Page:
The Four Noble Truths

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The principle of every spiritual journey and any search for truth is the correct understanding of suffering. This is largely the supreme teaching of Gautama Buddha. It is from this awareness of the suffering that triggers a process that wakes lighting. This in the case of Buddha, but also in the case of all human beings, if people follow his doctrine, since, as explained in the so-called "third turn of the wheel of Dharma", all human beings have a lighting seed . Is the suffering that becomes wisdom; to use a metaphor of alchemy, suffering is the raw material that the alchemist transformed into gold.
All Buddhist teaching is summarized in the Four Noble Truths expressed by the Buddha in Deer Park Sarnath, near Varanasi city, after his enlightenment,
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The tradition says that the historical Buddha, Siddhartha Gautama, decided pilgrimage to India in search of knowledge after leaving the palace of his father, where he was sheltered from the decadent reality of the world, observed a person sick, a very old and a dead person: where these experiences seeds of a search which would lead to the realization that the world is essentially suffering. After learning all ascetic techniques of concentration and mind control that could be learned from the different sects of the Indian subcontinent, and not satisfied, the Buddha decided to sit under the sacred fig tree (the Bodhi tree) and not rise to understand the cause of suffering. The Four Noble Truths are the substance of the Buddha's enlightenment, doing what people might describe as an internal science, based on an impeccable self-observation . In an act of deep introspection Buddha Dharma testified in his own body: the inner experience of the law of the universe --of impermanence, emptiness and the absence of an individual being produced a state of wisdom, that it is the same integration that law. One becomes what he…show more content…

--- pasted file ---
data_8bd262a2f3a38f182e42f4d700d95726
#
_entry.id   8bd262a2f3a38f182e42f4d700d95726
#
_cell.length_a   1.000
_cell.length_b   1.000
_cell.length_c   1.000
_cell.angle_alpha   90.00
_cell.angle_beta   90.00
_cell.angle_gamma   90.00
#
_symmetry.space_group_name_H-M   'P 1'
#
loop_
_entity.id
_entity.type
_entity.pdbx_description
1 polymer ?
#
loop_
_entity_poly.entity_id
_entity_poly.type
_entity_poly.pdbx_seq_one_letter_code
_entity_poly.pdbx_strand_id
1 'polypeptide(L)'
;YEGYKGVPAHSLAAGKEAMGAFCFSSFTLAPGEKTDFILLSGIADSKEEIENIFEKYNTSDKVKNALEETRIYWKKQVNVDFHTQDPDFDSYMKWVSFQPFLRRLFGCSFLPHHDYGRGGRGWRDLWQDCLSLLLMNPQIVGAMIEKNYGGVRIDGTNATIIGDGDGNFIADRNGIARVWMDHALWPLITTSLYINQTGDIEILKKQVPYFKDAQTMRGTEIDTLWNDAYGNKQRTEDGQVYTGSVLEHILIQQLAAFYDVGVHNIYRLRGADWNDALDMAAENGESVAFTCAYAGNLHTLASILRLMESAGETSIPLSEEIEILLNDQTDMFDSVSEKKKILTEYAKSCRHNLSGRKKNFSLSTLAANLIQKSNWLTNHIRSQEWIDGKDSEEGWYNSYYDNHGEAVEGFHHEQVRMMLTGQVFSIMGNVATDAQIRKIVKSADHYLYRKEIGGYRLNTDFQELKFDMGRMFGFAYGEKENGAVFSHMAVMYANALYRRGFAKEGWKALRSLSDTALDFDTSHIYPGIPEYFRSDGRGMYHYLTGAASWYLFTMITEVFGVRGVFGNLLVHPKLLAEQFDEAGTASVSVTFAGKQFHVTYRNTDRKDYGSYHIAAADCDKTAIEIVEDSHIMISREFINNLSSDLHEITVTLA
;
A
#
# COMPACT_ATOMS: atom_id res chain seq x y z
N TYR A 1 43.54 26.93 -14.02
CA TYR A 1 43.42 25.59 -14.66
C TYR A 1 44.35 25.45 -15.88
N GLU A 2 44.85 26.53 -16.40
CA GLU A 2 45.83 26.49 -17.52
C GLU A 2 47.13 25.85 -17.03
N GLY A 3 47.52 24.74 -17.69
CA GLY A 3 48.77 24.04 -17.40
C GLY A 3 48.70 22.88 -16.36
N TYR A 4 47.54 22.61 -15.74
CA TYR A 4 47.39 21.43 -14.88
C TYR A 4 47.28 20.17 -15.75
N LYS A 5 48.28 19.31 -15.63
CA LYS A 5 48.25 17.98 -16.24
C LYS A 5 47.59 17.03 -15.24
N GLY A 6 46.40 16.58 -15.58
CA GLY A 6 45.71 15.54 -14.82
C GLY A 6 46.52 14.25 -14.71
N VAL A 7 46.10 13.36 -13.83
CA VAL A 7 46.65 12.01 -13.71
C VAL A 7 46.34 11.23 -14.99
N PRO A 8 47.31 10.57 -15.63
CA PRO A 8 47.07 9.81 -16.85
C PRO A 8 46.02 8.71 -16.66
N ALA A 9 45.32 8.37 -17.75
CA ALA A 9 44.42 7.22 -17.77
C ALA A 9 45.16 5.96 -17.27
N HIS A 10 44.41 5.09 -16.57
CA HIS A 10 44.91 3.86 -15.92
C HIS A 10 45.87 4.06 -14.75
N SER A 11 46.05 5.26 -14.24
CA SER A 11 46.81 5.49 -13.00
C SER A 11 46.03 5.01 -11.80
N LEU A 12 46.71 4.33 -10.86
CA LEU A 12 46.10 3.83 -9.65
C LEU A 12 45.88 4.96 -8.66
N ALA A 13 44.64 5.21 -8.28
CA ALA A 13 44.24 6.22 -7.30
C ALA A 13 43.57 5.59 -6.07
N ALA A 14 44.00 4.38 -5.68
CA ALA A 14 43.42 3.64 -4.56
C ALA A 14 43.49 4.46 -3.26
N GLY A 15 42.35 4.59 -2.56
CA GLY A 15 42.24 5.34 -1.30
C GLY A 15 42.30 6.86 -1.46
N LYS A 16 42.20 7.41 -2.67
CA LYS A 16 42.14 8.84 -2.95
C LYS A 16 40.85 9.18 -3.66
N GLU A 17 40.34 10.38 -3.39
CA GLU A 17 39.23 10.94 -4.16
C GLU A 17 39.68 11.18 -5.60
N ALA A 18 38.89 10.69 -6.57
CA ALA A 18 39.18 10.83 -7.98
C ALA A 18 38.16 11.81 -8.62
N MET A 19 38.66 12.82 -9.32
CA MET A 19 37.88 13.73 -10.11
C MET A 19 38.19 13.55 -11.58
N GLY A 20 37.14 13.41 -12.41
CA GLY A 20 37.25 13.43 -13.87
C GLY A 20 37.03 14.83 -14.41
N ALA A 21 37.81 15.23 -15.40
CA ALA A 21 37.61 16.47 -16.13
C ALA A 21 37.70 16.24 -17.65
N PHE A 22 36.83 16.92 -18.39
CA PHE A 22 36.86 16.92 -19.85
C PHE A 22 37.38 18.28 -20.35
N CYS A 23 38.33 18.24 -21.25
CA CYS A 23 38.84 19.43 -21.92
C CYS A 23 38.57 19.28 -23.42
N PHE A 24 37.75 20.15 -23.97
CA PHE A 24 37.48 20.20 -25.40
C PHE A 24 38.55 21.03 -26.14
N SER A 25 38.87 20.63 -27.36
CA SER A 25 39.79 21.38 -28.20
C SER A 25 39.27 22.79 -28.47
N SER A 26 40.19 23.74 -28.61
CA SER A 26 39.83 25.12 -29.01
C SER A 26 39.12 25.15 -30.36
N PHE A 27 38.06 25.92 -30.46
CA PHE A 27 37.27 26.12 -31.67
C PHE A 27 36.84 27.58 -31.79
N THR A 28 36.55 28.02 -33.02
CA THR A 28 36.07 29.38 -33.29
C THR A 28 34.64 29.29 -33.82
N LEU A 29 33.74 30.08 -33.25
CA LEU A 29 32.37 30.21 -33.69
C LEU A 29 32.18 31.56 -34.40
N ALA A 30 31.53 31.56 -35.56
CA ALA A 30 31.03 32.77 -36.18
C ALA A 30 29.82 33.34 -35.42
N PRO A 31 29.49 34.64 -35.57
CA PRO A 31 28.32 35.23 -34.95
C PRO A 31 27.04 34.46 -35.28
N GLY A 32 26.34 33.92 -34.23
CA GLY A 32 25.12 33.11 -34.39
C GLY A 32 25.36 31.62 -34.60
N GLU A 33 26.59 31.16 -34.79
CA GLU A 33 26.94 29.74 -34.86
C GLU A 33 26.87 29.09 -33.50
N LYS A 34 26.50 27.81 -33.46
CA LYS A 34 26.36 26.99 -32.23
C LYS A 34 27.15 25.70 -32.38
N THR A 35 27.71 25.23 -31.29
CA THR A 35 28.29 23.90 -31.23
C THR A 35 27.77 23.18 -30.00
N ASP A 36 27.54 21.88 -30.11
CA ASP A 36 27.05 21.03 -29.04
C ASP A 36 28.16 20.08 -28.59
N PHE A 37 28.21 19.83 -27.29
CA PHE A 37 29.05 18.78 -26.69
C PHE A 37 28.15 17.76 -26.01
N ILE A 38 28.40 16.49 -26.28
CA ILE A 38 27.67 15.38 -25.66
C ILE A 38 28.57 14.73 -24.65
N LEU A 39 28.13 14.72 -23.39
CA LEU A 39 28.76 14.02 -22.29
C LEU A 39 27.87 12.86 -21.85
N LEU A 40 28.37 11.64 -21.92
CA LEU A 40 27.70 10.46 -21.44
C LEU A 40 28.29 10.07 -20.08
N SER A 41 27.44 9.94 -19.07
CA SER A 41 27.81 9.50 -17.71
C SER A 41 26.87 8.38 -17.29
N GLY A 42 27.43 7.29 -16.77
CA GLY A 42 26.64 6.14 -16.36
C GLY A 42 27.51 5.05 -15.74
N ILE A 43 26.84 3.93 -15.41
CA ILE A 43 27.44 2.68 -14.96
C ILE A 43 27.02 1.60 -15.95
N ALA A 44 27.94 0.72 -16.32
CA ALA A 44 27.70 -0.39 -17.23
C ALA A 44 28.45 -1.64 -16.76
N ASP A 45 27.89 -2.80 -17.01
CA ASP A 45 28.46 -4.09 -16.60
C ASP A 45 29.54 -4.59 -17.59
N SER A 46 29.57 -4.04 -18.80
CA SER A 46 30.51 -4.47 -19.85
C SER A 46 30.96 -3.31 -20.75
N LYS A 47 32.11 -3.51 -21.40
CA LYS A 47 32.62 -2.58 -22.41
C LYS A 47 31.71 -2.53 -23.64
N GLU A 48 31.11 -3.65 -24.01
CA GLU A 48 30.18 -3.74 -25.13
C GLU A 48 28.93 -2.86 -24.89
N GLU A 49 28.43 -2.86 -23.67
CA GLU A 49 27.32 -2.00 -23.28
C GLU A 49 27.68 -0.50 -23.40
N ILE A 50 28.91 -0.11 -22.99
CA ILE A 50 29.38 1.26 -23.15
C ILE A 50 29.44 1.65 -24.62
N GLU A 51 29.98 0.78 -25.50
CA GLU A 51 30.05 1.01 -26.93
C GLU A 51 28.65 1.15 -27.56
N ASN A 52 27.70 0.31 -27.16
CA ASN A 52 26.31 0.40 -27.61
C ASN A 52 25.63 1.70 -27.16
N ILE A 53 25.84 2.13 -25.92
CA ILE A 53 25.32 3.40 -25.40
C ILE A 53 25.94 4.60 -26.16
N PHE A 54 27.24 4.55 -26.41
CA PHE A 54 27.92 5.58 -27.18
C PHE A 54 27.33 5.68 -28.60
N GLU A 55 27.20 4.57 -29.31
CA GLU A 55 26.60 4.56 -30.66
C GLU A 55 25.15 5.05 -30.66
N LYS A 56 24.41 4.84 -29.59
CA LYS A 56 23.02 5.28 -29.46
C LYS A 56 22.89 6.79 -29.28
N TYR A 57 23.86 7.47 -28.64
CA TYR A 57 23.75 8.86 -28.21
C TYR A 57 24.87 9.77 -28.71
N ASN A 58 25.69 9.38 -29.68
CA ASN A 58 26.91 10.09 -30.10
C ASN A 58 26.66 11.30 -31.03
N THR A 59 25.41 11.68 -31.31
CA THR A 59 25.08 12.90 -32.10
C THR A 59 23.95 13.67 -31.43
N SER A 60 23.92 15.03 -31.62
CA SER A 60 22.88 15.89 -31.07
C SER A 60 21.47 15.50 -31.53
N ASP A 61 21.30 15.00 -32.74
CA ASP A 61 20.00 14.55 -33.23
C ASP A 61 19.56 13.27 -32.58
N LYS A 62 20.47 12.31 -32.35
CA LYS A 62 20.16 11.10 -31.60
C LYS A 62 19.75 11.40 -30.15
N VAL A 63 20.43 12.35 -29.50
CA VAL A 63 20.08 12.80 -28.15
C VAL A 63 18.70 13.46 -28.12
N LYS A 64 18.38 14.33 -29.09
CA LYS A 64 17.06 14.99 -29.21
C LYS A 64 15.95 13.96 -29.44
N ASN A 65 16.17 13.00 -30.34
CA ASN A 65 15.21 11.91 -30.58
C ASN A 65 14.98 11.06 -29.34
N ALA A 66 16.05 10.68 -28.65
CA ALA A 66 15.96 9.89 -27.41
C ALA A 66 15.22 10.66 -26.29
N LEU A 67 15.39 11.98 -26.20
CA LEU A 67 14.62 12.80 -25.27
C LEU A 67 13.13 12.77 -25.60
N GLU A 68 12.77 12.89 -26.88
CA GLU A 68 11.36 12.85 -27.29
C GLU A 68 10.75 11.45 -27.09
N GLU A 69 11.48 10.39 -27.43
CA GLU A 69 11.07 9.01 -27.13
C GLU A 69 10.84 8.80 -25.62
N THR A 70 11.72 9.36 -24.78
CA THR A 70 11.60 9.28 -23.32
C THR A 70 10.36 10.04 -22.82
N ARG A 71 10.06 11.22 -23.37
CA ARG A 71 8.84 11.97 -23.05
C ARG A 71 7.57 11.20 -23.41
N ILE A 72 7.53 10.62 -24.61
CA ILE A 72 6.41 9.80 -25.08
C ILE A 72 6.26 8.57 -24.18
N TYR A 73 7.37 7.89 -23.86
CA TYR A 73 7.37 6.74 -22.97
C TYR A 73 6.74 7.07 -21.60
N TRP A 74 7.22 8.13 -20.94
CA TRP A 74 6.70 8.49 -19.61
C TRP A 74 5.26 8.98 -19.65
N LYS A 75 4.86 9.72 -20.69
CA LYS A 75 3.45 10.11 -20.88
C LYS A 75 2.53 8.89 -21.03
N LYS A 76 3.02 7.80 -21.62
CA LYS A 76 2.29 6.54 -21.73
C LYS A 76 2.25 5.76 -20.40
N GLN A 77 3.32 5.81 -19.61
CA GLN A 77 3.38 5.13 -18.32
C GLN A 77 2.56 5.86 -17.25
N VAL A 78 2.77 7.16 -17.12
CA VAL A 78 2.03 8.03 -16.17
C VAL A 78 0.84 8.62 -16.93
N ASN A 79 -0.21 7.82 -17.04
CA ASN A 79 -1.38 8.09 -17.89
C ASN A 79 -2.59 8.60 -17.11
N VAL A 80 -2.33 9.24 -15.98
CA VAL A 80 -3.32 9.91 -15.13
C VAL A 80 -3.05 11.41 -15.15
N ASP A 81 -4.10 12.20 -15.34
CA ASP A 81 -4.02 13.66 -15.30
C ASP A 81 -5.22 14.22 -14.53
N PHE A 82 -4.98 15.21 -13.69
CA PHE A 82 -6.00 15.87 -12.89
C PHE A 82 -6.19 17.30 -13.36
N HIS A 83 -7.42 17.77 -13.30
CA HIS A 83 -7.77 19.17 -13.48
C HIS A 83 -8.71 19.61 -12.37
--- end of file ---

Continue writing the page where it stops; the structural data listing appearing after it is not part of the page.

In contrast he identifies various types of happiness, both spiritual and material for laymen as well as for monks. One of the five original Collections in Pali comprising the Buddha’s discourses, there is a list of happinesses (sukhāni), like the happiness of family life and the happiness of the life of a recluse, etc. But all these are comprised in dukkha. Even the very real spiritual positions of dhyāna (recueillement or trance) achieved through the exercises of higher meditation, free from even a shadow of suffering in the recognised sense of the word, positions which can be explained as unmixed happiness, with the position of dhyāna which is free from feelings both pleasant (sukha) and unpleasant (dukkha) and is just real equanimity and awareness – even these very high spiritual positions are contained in dukkha. After explaining the spiritual happiness of these dhyānas, the Buddha mentioned that they are ‘impermanent, dukkha, and subject to change’. Observe that the word dukkha is clearly used. It is dukkha, not as there is ‘suffering’ in the common sense of the word, but as ‘whatever is impermanent is dukkha’
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